It is said that Bagru and Dabu hand block printing began around 450 years ago in a small village in Rajasthan. When the Chippa community travelled from Sawai Madhopur, Alwar and settled in Bagru, they started pacticing this craft. The place began to be called as Chippa Mohalla where Chippa translates to ‘to print’ in Gujarati and ‘to dye and leave in sun’ in Nepali. Their proximity to a water body (Sanjaria riverside) led to ease in access of clay which is one of the main raw materials required for this art.   

Another story associated with the beginning of this craft is when the Thankur community desired to make their town the centre for Bagru printing. For this, they brought two families of printers from a village (Isarda) near Jaipur. In Bagru, dark colored patterns are printed on cream backgrounds. While in Dabu, light colored motifs are printed on a dark base. It is said that Dabu began when a local dyer noticed that his dhoti resisted indigo dye because of the presence of mud in those spots.

The motifs include aath Kaliya, chopad (checks), kamal, patashi, jhad, jaali (trellises), leher (waves), kangura (trangles). Red, black and maroon are the colors used in bagru printing and indigo is mainly used for dabu. Natural colors like indigo for blue, worn out iron and jaggery for black, indigo and pomegranate peels for greens, madder for red, turmeric or marigold or potassium dichromate and imli seed powder for yellow, ferrous sulphate (black kashish) and indigo for coffee color, neem for lemon yellow, manjishtha for rust pink, are used. Earlier, there was complete dependency on natural colors. Currently, that is not the case.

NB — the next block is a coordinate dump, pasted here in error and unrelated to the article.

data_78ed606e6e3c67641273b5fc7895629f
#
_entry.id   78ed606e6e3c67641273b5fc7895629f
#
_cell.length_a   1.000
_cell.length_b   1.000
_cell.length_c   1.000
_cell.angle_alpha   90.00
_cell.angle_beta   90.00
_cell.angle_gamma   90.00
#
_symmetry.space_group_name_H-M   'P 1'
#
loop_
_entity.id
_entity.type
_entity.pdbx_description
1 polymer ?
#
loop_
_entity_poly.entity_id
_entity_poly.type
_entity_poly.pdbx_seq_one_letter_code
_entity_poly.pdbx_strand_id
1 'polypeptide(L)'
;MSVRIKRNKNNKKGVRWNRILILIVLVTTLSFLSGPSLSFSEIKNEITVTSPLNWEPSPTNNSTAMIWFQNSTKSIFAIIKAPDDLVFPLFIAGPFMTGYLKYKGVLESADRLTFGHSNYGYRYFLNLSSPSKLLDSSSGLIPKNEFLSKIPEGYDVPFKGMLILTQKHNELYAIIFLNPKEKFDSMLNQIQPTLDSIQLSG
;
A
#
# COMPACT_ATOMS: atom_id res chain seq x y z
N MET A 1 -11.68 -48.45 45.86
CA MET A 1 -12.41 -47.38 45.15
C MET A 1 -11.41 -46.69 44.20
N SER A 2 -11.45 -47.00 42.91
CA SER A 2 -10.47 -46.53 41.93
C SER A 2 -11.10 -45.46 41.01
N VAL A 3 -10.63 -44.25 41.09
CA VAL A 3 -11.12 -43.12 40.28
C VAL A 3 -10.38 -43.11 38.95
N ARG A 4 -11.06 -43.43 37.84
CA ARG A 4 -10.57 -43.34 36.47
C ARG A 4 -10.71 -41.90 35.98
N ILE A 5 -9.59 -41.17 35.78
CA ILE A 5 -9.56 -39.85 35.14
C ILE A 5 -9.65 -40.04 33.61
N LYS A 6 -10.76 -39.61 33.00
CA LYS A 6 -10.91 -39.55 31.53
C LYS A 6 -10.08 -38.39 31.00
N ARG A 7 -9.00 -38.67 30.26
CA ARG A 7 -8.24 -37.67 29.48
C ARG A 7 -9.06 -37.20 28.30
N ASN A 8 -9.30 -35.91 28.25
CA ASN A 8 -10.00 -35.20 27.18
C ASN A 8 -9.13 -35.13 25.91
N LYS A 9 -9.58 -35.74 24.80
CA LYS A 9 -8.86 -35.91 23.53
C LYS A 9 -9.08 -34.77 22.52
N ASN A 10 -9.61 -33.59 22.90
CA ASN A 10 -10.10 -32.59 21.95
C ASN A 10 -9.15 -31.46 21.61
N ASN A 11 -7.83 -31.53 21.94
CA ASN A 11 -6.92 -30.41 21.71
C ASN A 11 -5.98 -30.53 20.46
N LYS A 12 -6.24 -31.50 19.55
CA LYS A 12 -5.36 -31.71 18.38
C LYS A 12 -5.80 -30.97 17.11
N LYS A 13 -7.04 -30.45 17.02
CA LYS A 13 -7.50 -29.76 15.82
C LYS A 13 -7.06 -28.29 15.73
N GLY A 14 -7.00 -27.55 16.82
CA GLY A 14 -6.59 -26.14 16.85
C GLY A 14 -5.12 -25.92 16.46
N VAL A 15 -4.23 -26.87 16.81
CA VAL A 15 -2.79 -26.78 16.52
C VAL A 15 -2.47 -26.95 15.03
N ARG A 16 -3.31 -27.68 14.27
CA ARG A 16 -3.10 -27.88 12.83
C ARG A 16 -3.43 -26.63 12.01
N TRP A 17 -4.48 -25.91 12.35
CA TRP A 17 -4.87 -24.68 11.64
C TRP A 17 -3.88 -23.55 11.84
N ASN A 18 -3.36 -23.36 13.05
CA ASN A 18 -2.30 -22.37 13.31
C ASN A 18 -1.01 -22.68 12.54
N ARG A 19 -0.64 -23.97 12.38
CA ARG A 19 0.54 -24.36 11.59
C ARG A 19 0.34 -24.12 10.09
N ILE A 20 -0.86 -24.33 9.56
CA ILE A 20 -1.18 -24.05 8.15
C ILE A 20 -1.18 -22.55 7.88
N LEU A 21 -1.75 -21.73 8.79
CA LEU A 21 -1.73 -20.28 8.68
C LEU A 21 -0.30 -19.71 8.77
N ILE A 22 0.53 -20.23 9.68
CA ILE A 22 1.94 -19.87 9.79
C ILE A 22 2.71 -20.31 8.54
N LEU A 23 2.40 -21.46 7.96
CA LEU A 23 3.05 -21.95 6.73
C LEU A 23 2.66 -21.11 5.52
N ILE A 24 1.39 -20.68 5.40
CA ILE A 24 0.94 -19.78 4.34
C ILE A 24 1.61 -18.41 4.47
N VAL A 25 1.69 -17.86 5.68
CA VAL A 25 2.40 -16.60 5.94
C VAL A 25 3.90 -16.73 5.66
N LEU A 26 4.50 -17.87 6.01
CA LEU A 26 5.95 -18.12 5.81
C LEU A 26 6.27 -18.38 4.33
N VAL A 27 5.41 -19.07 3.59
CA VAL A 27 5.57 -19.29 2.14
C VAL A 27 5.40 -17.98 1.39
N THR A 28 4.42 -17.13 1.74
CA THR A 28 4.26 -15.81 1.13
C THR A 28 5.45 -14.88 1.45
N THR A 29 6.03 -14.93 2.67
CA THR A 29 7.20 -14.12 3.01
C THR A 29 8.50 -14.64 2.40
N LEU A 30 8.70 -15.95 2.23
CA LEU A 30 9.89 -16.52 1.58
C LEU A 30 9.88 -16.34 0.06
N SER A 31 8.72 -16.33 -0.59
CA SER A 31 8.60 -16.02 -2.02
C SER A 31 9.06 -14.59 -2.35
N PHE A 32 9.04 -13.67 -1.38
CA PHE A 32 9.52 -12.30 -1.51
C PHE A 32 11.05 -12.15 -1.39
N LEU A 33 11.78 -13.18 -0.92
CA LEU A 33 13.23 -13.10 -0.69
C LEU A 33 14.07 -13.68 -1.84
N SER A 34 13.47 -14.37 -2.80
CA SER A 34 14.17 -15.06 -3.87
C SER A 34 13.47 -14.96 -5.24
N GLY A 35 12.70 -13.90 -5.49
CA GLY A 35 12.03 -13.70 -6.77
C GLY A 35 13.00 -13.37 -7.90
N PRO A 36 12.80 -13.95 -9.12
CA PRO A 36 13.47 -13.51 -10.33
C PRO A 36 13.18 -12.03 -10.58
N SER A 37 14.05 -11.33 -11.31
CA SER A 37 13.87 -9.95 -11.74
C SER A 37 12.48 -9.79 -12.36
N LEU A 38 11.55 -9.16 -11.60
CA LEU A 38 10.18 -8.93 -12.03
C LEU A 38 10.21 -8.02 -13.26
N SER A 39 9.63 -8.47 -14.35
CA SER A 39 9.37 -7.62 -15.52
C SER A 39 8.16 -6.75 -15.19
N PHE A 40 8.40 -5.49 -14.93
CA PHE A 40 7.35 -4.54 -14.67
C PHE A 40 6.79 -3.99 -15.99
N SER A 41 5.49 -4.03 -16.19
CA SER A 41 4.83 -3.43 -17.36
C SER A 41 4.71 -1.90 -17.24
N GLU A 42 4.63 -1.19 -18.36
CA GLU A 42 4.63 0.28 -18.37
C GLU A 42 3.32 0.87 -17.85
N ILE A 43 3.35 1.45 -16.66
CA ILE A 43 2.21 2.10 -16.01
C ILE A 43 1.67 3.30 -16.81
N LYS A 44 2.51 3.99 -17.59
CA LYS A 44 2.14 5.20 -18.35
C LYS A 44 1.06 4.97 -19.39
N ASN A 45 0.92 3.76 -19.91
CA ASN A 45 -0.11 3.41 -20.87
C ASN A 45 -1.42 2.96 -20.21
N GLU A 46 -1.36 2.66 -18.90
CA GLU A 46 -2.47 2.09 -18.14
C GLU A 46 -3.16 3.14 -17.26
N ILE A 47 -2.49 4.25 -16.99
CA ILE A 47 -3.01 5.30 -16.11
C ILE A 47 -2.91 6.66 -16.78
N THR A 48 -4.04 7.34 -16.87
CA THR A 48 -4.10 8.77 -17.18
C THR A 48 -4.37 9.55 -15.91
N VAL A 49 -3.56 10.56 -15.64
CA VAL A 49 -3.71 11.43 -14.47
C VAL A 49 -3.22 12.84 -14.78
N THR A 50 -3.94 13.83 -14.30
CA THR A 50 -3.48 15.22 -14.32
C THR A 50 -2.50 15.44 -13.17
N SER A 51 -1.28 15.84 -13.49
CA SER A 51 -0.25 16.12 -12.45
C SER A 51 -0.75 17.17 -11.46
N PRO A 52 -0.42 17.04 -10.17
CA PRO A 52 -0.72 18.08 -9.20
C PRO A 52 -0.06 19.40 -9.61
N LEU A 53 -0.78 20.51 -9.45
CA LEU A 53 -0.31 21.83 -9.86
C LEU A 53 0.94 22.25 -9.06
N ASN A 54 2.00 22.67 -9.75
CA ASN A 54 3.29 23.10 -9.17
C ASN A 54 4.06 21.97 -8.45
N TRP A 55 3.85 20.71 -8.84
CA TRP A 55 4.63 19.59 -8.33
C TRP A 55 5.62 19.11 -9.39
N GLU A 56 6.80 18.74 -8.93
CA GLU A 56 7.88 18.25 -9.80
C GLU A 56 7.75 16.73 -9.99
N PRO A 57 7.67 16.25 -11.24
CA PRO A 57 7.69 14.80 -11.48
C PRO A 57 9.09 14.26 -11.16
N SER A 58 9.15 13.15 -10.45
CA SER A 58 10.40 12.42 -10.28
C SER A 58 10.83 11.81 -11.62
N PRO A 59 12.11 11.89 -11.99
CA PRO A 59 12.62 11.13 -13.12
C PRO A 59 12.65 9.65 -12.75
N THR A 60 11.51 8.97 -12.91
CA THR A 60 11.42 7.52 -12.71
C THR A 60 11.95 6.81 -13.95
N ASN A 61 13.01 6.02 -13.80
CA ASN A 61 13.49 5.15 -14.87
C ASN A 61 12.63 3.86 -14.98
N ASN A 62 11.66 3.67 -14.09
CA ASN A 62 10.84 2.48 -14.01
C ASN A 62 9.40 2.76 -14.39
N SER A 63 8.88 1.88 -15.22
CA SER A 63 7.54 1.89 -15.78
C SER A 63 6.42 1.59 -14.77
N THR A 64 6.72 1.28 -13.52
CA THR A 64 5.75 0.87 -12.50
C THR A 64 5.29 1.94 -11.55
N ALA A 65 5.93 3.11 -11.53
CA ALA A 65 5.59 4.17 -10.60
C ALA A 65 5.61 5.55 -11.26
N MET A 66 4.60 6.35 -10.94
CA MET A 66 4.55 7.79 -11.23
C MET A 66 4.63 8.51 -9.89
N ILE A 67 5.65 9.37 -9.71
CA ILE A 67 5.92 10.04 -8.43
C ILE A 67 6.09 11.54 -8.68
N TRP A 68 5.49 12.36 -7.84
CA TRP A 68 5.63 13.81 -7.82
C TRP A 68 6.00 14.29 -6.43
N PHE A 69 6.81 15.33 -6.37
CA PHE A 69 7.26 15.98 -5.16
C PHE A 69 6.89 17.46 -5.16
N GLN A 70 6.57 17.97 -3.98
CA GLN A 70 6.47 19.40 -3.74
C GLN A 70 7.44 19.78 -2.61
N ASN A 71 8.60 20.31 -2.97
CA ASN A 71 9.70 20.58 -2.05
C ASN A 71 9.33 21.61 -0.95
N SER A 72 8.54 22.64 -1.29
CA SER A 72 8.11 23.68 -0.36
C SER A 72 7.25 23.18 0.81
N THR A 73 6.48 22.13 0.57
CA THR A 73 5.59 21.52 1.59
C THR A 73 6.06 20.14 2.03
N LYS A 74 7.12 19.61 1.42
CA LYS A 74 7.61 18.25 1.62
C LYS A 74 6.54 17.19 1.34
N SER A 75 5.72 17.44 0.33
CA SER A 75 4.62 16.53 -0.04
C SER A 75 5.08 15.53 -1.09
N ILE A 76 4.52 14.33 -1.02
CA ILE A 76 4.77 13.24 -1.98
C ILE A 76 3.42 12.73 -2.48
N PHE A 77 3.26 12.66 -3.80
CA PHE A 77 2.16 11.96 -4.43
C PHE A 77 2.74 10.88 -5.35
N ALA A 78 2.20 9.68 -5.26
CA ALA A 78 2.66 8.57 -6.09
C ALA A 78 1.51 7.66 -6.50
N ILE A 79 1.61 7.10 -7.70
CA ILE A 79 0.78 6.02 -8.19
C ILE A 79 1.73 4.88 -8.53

The fabric is soaked in water for 3 days for desizing and to remove starch, stains, oil. The water is changed daily. The scoured fabric is dried in the sun. Without this step, the dyes won’t penetrate the fabric properly.


The fabric is mordanted with harda which is rich in tannic acid. This acid helps in binding the printed dyes to the fabric. The resultant yellow tinted fabric is dried in the sun.


The fabric is laid on large printing tables where it is printed with wooden blocks using natural dyes. First, the background block (gaj) is printed, then the outline block (rekh) and finally the filler blocks (datta) are used.


Local dark dry mud (kaali mitti), gaur gum (gond), calcium hydroxide (chuna) and wheat powder (bidhan) are soaked in water in separate containers overnight. The next morning, gond, chuna and bidhan are mixed well and added to the soaked mud to form a paste. This mixture is passed through a sieve.


The formulated paste is used for printing and is sprinkled with sawdust. The sawdust helps in the prevention of fabric sticking to itself during the dyeing process.


The fabric is dyed in a cold indigo bath and the mud acts as a resist leaving those areas printed with mud colorless.


For the colors to penetrate into the fabric, it is dried for 3-4 days.


To remove the extra color, the fabric is washed with water. While washing, care is required for bagru printed fabrics to avoid spotting.


The fabric is boiled with alizarin dye and dhawadi flowers for 3 hours. The alizarin acts as a color fastener and the dhawadi flowers help in cleaning the yellow tint of harda from the fabric. Finally the fabric is washed and died in the sun.